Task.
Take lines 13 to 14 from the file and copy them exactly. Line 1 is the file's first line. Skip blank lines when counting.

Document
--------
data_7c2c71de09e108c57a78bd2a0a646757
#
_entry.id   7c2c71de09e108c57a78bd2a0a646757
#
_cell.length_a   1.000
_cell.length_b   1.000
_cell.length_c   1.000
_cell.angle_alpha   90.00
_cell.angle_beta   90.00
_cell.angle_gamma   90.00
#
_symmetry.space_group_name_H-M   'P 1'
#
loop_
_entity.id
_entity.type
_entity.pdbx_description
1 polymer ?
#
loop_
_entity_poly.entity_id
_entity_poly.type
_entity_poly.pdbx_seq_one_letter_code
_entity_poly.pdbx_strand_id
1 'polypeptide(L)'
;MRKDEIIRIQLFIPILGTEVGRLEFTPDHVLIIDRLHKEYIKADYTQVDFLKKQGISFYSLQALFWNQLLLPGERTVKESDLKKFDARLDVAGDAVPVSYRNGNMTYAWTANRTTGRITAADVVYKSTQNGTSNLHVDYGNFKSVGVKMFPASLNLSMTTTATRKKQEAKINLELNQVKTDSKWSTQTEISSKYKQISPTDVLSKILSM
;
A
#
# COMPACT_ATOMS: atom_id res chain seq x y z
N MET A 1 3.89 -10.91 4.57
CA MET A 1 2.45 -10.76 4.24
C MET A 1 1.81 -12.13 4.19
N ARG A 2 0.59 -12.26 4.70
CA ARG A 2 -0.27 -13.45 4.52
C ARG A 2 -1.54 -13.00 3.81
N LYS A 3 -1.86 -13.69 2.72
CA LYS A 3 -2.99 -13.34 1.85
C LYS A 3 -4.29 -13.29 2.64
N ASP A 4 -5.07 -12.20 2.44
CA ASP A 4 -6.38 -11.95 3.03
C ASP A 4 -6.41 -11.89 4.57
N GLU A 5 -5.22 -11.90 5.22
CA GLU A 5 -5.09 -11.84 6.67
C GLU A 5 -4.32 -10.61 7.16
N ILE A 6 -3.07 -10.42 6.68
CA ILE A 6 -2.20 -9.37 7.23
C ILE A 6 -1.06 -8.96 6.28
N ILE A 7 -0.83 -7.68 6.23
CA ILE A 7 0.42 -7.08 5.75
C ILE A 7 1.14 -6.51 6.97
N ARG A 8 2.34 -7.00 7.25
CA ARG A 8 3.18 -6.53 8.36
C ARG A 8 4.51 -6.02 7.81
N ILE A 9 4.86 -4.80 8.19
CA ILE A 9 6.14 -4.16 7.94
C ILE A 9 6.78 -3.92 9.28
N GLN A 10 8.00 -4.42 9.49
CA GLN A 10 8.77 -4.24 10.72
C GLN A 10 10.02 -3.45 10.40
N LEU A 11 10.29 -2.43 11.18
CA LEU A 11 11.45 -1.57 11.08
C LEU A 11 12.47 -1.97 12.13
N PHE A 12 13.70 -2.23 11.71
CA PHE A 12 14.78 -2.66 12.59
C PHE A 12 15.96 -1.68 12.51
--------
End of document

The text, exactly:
#
loop_